alpine 3.8
tmpfile weakness #45


Weakness Breakdown


A temporary file weakness occurs when a temporary file that is created and used by a high-privilege process is accidentally shared with a low-privilege process, on account of it being temporary and generated after all security controls have been applied. This allows the low-privilege process to read data from the high-privilege process (information leakage), or worse, influence the high-privilege process by modifying the shared temporary file.

Warning code(s):

Temporary file race condition.

File Name:



The highlighted line of code below is the trigger point of this particular Alpine 3.8 tmpfile weakness.

 /* In pre-5.7-Perls the PERL_MAGIC_uvar magic didn't get the thread context.
 * XS code wanting to be backward compatible can do something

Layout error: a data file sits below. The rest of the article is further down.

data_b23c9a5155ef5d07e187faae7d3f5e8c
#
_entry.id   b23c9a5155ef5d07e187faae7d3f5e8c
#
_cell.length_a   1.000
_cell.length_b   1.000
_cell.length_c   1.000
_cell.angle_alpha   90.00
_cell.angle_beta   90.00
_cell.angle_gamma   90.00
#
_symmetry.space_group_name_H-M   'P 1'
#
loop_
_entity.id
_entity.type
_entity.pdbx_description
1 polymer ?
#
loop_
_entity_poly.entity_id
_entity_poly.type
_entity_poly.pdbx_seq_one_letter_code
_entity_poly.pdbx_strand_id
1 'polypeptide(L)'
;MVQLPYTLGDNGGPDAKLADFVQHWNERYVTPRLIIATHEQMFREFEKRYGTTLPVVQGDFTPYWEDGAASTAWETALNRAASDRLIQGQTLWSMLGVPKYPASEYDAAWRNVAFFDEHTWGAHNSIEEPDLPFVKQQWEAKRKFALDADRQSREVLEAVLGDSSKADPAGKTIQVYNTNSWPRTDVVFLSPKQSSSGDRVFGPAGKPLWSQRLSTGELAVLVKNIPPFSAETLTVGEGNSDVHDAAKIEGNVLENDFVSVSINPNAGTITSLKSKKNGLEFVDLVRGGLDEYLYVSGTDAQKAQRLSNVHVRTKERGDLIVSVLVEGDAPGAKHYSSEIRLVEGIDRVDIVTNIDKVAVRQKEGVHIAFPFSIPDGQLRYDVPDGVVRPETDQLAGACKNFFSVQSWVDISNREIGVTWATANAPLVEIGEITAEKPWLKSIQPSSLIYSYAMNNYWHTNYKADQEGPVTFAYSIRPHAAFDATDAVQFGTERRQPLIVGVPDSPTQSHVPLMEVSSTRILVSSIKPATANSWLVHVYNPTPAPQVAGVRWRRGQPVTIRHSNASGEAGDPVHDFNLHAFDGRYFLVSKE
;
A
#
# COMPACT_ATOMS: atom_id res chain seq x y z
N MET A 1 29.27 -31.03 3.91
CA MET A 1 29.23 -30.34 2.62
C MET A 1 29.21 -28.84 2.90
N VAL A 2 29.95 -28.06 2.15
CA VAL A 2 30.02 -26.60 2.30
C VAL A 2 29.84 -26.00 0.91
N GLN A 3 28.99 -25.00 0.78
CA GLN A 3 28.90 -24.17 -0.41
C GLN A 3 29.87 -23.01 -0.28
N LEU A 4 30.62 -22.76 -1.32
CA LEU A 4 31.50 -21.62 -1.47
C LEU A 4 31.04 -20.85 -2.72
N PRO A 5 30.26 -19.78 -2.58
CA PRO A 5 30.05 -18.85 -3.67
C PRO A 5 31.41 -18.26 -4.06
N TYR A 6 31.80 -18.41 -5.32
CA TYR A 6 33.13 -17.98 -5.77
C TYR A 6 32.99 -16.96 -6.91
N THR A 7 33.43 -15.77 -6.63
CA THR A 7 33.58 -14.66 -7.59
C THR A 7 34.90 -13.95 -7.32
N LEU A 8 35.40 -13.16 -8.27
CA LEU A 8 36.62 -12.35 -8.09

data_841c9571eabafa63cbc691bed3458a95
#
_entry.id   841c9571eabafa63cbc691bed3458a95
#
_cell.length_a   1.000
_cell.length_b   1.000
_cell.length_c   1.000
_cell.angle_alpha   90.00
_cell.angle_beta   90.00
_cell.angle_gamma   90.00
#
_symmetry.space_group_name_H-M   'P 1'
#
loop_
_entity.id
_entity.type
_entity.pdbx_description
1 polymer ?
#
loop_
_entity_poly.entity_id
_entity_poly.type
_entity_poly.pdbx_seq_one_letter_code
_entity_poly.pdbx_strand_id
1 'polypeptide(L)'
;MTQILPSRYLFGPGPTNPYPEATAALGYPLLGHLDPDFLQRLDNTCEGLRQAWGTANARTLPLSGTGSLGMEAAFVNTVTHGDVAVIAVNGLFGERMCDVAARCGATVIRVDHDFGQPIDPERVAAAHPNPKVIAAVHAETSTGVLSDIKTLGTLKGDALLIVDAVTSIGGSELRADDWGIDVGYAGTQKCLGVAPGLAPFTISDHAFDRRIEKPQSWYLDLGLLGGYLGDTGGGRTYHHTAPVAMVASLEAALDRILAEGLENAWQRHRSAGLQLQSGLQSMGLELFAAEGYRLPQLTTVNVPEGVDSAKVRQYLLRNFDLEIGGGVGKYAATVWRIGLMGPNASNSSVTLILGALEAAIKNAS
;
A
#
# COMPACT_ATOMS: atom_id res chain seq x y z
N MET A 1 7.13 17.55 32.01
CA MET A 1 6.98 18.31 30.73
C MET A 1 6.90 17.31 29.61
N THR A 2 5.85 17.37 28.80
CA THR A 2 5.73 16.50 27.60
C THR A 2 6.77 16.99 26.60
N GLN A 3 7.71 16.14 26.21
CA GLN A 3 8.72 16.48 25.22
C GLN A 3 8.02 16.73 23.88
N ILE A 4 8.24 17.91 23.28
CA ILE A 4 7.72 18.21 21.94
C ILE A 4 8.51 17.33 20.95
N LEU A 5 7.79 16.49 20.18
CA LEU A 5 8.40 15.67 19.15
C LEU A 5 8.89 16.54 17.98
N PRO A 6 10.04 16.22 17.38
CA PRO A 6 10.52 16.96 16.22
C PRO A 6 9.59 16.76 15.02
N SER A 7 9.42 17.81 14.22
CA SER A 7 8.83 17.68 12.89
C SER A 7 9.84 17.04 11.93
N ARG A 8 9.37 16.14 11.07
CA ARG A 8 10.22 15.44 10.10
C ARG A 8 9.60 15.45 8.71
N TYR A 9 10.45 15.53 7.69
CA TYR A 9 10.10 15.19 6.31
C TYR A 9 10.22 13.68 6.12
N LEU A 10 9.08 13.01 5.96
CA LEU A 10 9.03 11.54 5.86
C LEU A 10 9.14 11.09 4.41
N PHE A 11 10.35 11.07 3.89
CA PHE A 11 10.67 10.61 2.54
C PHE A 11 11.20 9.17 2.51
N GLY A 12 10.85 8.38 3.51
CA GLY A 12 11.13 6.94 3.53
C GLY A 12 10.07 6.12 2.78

* like the following:

#define PERL_MG_UFUNC(name,ix,sv) I32 name(IV ix, SV *sv)

static PERL_MG_UFUNC(foo_get, index, val)
    sv_setsv(val, ...);
    return TRUE;

-- Doug MacEachern


#define PERL_MG_UFUNC(name,ix,sv) I32 name(pTHX_ IV ix, SV *sv)

/* Fix these up for __STDC__ */
char *mktemp (char*);
#ifndef atof
double atof (const char*);

#ifndef STANDARD_C
/* All of these are in stdlib.h or time.h for ANSI C */
Time_t time();
struct tm *gmtime(), *localtime();
#if defined(OEMVS)
char *(strchr)(), *(strrchr)();
char *(strcpy)(), *(strcat)();
char *strchr(), *strrchr();
char *strcpy(), *strcat();
#endif /* ! STANDARD_C */

#ifdef I_MATH
#    include <math.h>
#    ifdef __VMS
     /* isfinite and others are here rather than in math.h as C99 stipulates */
#        include <fp.h>
#    endif 

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